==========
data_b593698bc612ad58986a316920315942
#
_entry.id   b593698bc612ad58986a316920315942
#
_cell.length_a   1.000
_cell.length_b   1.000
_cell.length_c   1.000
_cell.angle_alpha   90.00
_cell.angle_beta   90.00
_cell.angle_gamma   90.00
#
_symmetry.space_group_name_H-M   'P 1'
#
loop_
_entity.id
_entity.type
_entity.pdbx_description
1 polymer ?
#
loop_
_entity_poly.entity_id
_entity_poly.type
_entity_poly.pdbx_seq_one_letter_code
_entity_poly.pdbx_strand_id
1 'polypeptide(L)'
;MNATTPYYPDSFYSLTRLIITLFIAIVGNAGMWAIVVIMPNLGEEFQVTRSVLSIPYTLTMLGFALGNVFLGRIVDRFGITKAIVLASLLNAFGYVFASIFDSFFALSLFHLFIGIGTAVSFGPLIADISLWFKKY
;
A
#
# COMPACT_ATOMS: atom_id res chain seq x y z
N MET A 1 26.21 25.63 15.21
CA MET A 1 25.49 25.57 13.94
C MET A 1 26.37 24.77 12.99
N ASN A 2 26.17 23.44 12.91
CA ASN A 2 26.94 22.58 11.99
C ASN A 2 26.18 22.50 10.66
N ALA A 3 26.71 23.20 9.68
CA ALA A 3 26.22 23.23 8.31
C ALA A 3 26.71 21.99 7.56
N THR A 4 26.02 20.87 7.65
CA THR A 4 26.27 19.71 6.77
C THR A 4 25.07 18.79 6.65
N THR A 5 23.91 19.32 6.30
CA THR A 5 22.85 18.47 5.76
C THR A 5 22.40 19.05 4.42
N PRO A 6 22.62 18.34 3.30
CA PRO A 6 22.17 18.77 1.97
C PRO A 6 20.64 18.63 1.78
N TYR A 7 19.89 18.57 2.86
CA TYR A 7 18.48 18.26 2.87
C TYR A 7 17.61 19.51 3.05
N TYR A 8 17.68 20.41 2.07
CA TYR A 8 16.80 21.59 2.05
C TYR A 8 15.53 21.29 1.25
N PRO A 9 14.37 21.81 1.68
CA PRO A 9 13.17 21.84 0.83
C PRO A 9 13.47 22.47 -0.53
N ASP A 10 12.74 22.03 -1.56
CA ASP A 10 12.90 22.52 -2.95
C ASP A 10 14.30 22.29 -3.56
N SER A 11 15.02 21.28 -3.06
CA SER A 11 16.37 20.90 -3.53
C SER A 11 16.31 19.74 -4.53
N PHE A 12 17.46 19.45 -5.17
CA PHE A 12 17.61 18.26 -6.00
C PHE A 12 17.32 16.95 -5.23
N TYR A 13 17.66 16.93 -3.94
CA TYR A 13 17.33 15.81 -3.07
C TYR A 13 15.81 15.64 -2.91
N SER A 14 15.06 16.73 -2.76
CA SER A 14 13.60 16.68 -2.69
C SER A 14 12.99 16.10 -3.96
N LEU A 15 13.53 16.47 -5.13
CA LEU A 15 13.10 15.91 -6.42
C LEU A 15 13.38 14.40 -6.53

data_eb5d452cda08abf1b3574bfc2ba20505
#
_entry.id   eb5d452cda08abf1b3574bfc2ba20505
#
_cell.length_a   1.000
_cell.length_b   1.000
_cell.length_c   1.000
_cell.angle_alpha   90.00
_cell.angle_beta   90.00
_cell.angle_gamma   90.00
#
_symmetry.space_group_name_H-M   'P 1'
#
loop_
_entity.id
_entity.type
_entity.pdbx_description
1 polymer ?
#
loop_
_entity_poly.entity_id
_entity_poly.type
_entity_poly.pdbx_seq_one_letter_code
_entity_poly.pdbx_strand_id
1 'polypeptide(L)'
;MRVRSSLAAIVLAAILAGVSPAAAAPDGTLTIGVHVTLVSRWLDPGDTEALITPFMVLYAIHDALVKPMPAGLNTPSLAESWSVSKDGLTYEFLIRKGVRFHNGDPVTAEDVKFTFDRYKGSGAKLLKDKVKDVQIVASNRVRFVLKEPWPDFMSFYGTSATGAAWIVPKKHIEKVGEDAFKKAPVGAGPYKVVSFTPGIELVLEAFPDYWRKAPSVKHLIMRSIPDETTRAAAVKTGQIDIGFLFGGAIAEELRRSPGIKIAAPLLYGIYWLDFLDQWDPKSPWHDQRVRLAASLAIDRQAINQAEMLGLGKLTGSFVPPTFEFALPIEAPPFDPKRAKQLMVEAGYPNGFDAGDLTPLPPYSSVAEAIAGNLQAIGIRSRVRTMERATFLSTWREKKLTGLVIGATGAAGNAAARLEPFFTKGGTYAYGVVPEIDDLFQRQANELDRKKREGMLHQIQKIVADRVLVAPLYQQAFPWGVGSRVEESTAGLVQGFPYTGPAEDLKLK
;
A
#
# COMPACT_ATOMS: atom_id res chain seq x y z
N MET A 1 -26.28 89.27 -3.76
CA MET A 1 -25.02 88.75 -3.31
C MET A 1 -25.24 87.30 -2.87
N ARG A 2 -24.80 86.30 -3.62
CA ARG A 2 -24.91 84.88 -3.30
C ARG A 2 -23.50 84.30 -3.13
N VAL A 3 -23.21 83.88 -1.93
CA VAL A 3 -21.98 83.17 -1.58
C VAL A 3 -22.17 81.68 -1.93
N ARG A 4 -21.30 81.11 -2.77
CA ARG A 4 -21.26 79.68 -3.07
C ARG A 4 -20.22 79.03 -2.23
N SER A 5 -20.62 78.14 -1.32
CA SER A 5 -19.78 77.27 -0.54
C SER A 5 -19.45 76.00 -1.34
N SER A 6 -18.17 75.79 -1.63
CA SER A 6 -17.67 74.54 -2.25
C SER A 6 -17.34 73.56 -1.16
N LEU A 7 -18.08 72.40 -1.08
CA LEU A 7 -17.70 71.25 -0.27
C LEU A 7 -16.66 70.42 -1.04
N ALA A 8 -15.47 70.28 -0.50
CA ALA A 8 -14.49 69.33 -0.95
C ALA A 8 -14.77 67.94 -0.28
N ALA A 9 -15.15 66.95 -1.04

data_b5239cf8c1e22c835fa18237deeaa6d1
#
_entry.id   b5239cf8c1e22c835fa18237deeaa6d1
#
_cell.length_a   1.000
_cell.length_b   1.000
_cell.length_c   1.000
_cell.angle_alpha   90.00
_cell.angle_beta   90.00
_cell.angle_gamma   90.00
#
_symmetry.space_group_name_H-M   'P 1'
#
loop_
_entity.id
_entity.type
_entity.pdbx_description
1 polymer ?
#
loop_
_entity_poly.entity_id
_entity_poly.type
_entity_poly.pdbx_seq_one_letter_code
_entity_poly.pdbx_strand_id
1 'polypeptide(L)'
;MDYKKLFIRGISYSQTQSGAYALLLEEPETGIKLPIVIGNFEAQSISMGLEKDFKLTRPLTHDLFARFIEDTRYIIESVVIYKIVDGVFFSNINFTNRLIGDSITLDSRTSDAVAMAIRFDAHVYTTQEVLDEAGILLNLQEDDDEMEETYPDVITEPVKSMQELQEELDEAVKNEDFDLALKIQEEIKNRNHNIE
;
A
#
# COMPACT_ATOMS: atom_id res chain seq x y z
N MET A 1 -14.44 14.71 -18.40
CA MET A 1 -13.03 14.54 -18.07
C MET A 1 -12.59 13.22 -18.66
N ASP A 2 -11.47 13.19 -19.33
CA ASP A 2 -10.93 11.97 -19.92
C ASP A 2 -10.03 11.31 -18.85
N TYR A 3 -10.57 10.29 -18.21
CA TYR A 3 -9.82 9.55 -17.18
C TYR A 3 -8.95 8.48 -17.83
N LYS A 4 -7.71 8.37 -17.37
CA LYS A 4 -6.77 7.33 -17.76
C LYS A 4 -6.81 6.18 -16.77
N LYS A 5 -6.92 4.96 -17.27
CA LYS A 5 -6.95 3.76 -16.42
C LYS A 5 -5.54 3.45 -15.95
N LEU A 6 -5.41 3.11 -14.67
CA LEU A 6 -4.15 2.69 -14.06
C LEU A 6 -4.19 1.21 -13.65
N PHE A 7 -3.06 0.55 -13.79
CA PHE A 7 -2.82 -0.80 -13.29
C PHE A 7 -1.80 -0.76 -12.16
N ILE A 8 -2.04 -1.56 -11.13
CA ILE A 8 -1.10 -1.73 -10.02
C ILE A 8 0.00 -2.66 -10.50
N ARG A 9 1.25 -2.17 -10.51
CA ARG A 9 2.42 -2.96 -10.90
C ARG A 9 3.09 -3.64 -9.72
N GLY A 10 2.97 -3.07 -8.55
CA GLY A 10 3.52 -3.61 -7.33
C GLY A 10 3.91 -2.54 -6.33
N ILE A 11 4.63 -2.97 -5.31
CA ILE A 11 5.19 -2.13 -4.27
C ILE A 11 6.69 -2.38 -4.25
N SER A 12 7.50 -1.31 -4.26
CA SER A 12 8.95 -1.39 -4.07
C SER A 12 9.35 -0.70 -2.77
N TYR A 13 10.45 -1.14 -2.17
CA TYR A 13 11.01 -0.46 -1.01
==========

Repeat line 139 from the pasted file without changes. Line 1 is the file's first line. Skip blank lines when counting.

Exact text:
_cell.angle_beta   90.00